Insuring Lebanon

Talking the country’s stats and figures with Max Zaccar

Greg Demarque | Executive

Executive sits down to talk shop with Max Zaccar, who was elected in May 2015 to be the president of the Association des Compagnies d’Assurances au Liban (ACAL), the association of the Lebanese insurance industry.

E   How do you assess the situation in the insurance sector in the year to date?

The figures show that we had a 6 percent increase in our premium income in the first quarter. It was less in the second quarter and growth dropped back to 1 percent but I believe we will end the year with an increase of at least 3 or 4 percent, as we did in 2014.

E   Did you see any areas where demand or market responsiveness to insurance fluctuated in the economic environment of 2015?

As insurance companies we follow the development of the economy and the economy has been developing in 2015, so in fact we had an increase in all lines of insurance. The only problem is the intensity of competition. Competition has brought rates down and that is why the increase in total premiums is not as much as it should be. If we take for instance the marine business, the results of Port of Beirut were good but the premiums were going down. We also saw a lot of competition on fire insurance and other lines of business. Thus, having a 4 to 5 percent increase in premiums for 2015 will be a very good result.

E   There were signs from the real estate market that transactions and issuance of construction permits were going down again. Did that affect engineering insurance?

I personally have not seen analytics of the figures in the engineering business but when you see all the construction cranes around the city [it’s evident that] there is no crisis. It is possible that many of these are small buildings that do not buy contractors’ all risk (CAR) insurance but building activity is going on and large projects insure for CAR.

E   In 2015, there were a few high-profile fire incidents that were covered by the media, such as the blaze that gutted Skybar. Were there any signs that moral hazard in the fire insurance has been higher than usual in 2015, because of economic difficulties?

First of all, the insured loss at Skybar was not catastrophic according to what I know. There was probably a severe impact [to the company] due to the loss of profit, because it was at the beginning of the summer, but the actual damages were not that large. I don’t think we have any increased moral hazards in the claims that we experience in Lebanon.

E   One of the highlights of the year for the insurance association was the conference you held about oil and gas insurance. Did the event fulfill your expectations?

Definitely, because we showed the authorities that we are serious in thinking about insuring the oil and gas industry. We want to make an insurance pool by the ACAL member companies that will be managed by ACAL. The conference was a good presentation to the Lebanese Petroleum Administration (LPA) and the Ministry of Energy [and Water] that we are serious in doing this.

E   Has progress been made in regard to the legal question of mandating oil companies to rely on local insurers?

We have asked for a change in the [oil exploration] law and this has to be signed by the Council of Ministers. This is not yet finalized but we have the support of the energy ministry and of the LPA.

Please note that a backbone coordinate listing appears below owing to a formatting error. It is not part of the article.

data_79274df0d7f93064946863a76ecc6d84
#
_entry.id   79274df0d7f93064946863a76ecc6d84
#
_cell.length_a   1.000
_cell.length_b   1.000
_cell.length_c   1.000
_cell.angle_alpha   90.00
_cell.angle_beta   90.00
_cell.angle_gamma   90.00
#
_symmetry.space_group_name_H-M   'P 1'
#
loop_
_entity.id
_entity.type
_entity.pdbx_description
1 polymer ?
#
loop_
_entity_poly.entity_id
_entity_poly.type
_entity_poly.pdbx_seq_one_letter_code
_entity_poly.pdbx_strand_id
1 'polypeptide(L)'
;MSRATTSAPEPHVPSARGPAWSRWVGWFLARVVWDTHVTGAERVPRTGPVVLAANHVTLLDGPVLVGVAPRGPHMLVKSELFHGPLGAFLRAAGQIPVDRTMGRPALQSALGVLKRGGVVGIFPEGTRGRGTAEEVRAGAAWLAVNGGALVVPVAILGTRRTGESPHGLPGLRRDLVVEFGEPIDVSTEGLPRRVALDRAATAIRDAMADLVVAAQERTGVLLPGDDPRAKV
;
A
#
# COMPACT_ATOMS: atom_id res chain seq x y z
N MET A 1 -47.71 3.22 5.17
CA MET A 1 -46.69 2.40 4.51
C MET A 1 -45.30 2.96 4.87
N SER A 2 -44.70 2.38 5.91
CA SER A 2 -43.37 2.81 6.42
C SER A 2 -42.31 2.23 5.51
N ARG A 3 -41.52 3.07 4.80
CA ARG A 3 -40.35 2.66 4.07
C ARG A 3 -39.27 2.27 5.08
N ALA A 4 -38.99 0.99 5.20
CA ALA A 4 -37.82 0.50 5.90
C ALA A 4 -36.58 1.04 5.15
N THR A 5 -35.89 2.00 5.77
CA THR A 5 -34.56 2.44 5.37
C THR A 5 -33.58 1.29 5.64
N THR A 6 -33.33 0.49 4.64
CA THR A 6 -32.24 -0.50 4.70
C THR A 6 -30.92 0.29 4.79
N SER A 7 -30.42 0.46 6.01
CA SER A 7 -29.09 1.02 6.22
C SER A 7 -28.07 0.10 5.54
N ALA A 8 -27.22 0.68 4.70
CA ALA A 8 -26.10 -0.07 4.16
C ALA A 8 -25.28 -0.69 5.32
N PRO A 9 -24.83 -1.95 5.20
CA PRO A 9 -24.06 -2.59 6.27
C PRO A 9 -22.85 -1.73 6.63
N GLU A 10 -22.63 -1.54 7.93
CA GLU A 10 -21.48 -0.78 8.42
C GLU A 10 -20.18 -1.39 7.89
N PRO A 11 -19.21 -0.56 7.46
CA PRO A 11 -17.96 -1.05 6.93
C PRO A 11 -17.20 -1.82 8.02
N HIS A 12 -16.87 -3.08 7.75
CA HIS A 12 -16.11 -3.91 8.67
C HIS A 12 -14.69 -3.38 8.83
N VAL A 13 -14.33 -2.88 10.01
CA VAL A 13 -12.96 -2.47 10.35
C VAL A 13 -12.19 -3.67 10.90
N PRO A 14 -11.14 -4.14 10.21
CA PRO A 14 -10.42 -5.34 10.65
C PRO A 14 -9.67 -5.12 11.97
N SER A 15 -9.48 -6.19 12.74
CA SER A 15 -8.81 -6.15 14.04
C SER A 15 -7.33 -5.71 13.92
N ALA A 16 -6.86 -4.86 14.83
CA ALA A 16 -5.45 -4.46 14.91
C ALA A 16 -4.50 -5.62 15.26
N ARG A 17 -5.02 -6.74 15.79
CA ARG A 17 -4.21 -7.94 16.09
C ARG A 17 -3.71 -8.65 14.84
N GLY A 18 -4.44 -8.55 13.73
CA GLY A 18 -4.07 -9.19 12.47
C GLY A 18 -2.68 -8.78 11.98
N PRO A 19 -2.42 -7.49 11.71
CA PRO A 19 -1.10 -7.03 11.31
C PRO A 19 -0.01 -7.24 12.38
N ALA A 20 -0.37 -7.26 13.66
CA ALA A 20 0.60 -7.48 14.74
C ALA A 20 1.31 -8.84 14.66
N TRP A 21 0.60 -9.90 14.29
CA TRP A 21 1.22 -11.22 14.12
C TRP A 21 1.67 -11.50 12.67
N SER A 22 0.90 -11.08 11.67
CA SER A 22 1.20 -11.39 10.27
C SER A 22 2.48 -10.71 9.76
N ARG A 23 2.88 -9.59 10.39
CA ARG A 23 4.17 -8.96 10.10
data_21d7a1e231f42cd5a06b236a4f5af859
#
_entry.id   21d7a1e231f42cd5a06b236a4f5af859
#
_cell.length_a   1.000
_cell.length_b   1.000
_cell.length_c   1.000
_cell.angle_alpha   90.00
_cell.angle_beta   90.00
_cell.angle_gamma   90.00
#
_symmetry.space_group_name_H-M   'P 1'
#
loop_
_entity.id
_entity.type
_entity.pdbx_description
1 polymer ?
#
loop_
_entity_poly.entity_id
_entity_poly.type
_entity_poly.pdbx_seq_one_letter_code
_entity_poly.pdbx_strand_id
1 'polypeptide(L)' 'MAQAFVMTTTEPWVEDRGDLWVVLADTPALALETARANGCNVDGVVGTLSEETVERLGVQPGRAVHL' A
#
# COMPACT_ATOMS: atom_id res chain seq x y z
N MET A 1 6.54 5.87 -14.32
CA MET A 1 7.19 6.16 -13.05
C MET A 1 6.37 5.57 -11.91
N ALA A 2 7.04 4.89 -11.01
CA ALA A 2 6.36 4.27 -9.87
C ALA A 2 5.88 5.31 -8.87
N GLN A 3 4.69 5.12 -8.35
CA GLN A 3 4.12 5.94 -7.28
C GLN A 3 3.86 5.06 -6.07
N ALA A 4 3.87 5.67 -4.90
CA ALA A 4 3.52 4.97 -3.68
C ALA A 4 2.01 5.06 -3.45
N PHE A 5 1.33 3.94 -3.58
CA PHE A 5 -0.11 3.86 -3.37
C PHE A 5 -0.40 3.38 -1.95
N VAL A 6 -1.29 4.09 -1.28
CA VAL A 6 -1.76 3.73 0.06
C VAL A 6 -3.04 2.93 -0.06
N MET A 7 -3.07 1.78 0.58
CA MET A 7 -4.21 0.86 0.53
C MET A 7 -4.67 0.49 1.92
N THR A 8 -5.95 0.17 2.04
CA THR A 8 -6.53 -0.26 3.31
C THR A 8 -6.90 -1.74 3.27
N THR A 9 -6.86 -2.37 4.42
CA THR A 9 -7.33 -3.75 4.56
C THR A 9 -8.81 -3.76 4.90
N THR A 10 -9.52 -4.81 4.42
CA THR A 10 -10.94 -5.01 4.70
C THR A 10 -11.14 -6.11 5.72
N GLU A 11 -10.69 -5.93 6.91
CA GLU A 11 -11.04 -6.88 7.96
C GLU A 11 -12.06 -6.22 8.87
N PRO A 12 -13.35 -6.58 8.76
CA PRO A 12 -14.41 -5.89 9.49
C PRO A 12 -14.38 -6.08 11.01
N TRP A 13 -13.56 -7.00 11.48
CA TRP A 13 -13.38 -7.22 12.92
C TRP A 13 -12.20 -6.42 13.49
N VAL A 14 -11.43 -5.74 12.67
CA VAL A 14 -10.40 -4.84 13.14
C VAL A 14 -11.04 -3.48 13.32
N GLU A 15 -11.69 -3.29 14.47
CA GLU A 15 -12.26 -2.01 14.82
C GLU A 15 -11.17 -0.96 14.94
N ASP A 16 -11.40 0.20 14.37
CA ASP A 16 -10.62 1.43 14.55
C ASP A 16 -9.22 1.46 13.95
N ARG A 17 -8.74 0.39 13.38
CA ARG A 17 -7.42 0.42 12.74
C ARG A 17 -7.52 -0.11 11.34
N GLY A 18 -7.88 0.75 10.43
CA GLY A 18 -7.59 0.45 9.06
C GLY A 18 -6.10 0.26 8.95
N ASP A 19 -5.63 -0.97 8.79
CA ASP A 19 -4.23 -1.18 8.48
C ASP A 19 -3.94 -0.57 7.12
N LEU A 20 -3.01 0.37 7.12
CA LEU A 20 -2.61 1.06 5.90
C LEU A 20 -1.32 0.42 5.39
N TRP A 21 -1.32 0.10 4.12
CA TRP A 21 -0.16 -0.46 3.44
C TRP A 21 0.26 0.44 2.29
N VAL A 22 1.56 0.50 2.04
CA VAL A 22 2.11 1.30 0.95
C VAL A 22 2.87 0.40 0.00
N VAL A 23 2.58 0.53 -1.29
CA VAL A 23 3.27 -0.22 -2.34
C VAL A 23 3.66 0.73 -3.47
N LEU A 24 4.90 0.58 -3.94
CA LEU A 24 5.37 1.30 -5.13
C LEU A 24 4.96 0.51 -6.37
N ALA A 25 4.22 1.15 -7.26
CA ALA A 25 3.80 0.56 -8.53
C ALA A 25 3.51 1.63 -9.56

E   You are preparing to host the General Arab Insurance Federation (GAIF) conference in May 2016. Is that project on course?

Yes. We have a very good team looking after the preparations and wherever we go to conferences abroad, the response is excellent. There is real good interest from international insurance companies to come to Lebanon for the GAIF.

E   What are your expectations as far as overall business development or regulatory developments in 2016?

The problem with all legal statutes is that everything is frozen and so we don’t see any real change. We have a very good minister of economy who comes from the banking sector and understands the need of the insurance market.

E   Any comment on the situation at the Insurance Control Commission (ICC) and the changes in leadership there?

We have an interim head of the ICC. We were expecting a new head but this didn’t happen because the Council of Ministers did not meet [on this appointment] or wasn’t in a position to approve.

E   What are your plans as far as the relationship with the insurance intermediaries goes, especially as the Lebanese Insurance Brokers Syndicate (LIBS) also elected a new president in 2015?

LIBS also changed many of their board members and we welcomed the new board in early November. We have created a joint agenda that we will be working on together, so we hope to develop the relationship with them.

E   The insurance industry has often not been very visible when it comes to corporate social responsibility. Does the association pursue any new initiatives in this regard?

We might be a little bit behind in this regard but I believe that each insurance company has its own CSR policies. We at the association are trying to do our part, especially in environmental issues. We are recycling as much as we can and we are making many changes to our building, to save energy and so forth.

Thomas Schellen

Thomas Schellen is Executive's editor-at-large. He has been reporting on Middle Eastern business and economy for over 20 years.

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